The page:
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Sure, there's no escaping C, but that's mainly because of the investments we've put into it. Same goes for C++, but it's far more manageable from security point of view. Today we have modern languages which are only a tad slower than C, yet which guarantee safety and control. See Ada2012 for example. Also optional unsafe/unmanaged code blocks can really help with maintaining performance in critical parts while keeping the non-critical parts safe/managed. This goes as far as optional garbage collecting for certain objects and manual for others. Flexibility, none of which C provides and which makes C a horrible language in todays world.

If only someone would start re-writing de-facto low-level infrastructure such as kernels(say Linux) and userspace tools and programs(servers such as apache, implementations such as for Python and Ruby, libraries, ...) in something like Rust or equivalent which guarantees both type and memory safety and has strong emphasis on concurrency and encourages immutable state etc.

Maybe one day we simply don't have to care so much about what's "secure" and what's "vulnerable". Because the concept of software vulnerability is destructive. Yes, it employs people, but these people create no real value, they just fight the destructiveness of vulnerable software. They are worthless in ideal world.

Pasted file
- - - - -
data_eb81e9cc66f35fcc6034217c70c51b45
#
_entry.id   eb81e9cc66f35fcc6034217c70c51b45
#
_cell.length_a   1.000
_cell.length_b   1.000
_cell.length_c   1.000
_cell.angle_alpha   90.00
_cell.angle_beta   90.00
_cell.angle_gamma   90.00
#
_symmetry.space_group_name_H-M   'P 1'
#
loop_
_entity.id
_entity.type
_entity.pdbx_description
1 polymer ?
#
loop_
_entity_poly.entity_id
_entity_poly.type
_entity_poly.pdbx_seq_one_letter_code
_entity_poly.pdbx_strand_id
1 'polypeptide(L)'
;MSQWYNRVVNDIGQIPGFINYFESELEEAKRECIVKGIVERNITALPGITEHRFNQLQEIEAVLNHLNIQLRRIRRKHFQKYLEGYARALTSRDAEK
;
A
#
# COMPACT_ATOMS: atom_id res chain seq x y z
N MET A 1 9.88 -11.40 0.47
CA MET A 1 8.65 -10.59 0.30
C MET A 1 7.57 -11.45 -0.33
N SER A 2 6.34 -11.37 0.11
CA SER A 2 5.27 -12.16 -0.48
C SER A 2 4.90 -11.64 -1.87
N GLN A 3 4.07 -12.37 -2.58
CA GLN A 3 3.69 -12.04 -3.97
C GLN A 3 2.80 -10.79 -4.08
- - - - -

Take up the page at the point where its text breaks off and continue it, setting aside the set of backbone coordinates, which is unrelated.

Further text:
There is a very important concept in software called "good enough". Sure, there are language that could be better than C/C++, but 90% of what see in a desktop is written in C or C++. For a bad language, this is good enough, I would say.

It would be different if we had a language with the same performance characteristics and dramatically better high level features, but to this point we still don't have it. That is why software developers are in no rush to move from C to another of the languages that have been discussed lately.

I would rather attribute the current pace of things and C and C++ popularity to what is invested in those languages. Tons of big projects are written in C and C++. Many of them were begun during times when performance was a major issue unlike today. Also the ability to find contributors for a C and C++ projects is going to be far easier than for projects written in say Go or Rust or any other relatively suitable language. Not to talk about libraries even.

For a typical new desktop application, C and C++ have been long dead for at least a decade now, thanks to C# and .NET. It's a tad different on Linux and Mac though.

If we were to start from a scratch, I'm sure C wouldn't have such popularity as it had 20 years ago. The language is inferior by it's design on modern standards. Yes, there are domains where it's still relevant, but consumer PC(or let alone mobile) is not one of them. If C were relevant, I'm sure we'd rather write mobile apps in C instead of say Java.

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